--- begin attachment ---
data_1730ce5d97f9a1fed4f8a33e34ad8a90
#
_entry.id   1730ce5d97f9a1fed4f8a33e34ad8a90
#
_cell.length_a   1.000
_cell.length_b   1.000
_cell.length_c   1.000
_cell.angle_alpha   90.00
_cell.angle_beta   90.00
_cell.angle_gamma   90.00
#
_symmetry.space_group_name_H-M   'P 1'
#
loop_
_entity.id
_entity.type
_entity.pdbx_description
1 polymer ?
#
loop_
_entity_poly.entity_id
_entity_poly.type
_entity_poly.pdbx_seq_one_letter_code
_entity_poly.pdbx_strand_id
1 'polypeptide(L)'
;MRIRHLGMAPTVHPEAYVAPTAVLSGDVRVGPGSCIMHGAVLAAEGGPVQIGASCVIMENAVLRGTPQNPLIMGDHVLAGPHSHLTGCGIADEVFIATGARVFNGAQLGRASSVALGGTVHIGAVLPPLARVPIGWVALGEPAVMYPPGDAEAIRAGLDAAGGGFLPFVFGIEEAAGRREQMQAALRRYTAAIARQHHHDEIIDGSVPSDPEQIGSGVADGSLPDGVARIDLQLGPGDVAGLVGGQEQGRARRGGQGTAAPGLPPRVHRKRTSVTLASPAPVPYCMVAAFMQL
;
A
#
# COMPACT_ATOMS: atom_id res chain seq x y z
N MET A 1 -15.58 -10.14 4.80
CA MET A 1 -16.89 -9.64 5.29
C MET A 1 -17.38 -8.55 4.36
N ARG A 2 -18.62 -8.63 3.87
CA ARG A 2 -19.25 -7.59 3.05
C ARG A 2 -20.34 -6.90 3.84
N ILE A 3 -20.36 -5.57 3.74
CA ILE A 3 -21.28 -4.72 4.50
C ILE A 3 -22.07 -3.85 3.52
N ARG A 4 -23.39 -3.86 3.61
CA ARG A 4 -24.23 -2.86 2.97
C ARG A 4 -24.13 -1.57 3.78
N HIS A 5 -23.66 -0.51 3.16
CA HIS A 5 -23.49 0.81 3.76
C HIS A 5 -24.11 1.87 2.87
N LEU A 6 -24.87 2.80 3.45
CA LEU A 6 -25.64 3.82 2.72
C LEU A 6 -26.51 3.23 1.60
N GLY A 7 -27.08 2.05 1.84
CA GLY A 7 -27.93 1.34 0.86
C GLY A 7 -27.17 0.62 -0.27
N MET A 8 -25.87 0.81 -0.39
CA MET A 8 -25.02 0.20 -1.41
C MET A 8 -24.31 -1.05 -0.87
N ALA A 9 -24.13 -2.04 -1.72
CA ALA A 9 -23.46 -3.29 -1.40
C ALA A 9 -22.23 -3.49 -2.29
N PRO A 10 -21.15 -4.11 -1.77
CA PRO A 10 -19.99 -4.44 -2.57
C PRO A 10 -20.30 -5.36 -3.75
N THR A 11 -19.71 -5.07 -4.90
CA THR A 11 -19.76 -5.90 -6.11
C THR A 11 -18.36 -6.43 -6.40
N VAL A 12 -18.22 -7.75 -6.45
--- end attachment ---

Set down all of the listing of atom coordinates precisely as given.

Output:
data_1730ce5d97f9a1fed4f8a33e34ad8a90
#
_entry.id   1730ce5d97f9a1fed4f8a33e34ad8a90
#
_cell.length_a   1.000
_cell.length_b   1.000
_cell.length_c   1.000
_cell.angle_alpha   90.00
_cell.angle_beta   90.00
_cell.angle_gamma   90.00
#
_symmetry.space_group_name_H-M   'P 1'
#
loop_
_entity.id
_entity.type
_entity.pdbx_description
1 polymer ?
#
loop_
_entity_poly.entity_id
_entity_poly.type
_entity_poly.pdbx_seq_one_letter_code
_entity_poly.pdbx_strand_id
1 'polypeptide(L)'
;MRIRHLGMAPTVHPEAYVAPTAVLSGDVRVGPGSCIMHGAVLAAEGGPVQIGASCVIMENAVLRGTPQNPLIMGDHVLAGPHSHLTGCGIADEVFIATGARVFNGAQLGRASSVALGGTVHIGAVLPPLARVPIGWVALGEPAVMYPPGDAEAIRAGLDAAGGGFLPFVFGIEEAAGRREQMQAALRRYTAAIARQHHHDEIIDGSVPSDPEQIGSGVADGSLPDGVARIDLQLGPGDVAGLVGGQEQGRARRGGQGTAAPGLPPRVHRKRTSVTLASPAPVPYCMVAAFMQL
;
A
#
# COMPACT_ATOMS: atom_id res chain seq x y z
N MET A 1 -15.58 -10.14 4.80
CA MET A 1 -16.89 -9.64 5.29
C MET A 1 -17.38 -8.55 4.36
N ARG A 2 -18.62 -8.63 3.87
CA ARG A 2 -19.25 -7.59 3.05
C ARG A 2 -20.34 -6.90 3.84
N ILE A 3 -20.36 -5.57 3.74
CA ILE A 3 -21.28 -4.72 4.50
C ILE A 3 -22.07 -3.85 3.52
N ARG A 4 -23.39 -3.86 3.61
CA ARG A 4 -24.23 -2.86 2.97
C ARG A 4 -24.13 -1.57 3.78
N HIS A 5 -23.66 -0.51 3.16
CA HIS A 5 -23.49 0.81 3.76
C HIS A 5 -24.11 1.87 2.87
N LEU A 6 -24.87 2.80 3.45
CA LEU A 6 -25.64 3.82 2.72
C LEU A 6 -26.51 3.23 1.60
N GLY A 7 -27.08 2.05 1.84
CA GLY A 7 -27.93 1.34 0.86
C GLY A 7 -27.17 0.62 -0.27
N MET A 8 -25.87 0.81 -0.39
CA MET A 8 -25.02 0.20 -1.41
C MET A 8 -24.31 -1.05 -0.87
N ALA A 9 -24.13 -2.04 -1.72
CA ALA A 9 -23.46 -3.29 -1.40
C ALA A 9 -22.23 -3.49 -2.29
N PRO A 10 -21.15 -4.11 -1.77
CA PRO A 10 -19.99 -4.44 -2.57
C PRO A 10 -20.30 -5.36 -3.75
N THR A 11 -19.71 -5.07 -4.90
CA THR A 11 -19.76 -5.90 -6.11
C THR A 11 -18.36 -6.43 -6.40
N VAL A 12 -18.22 -7.75 -6.45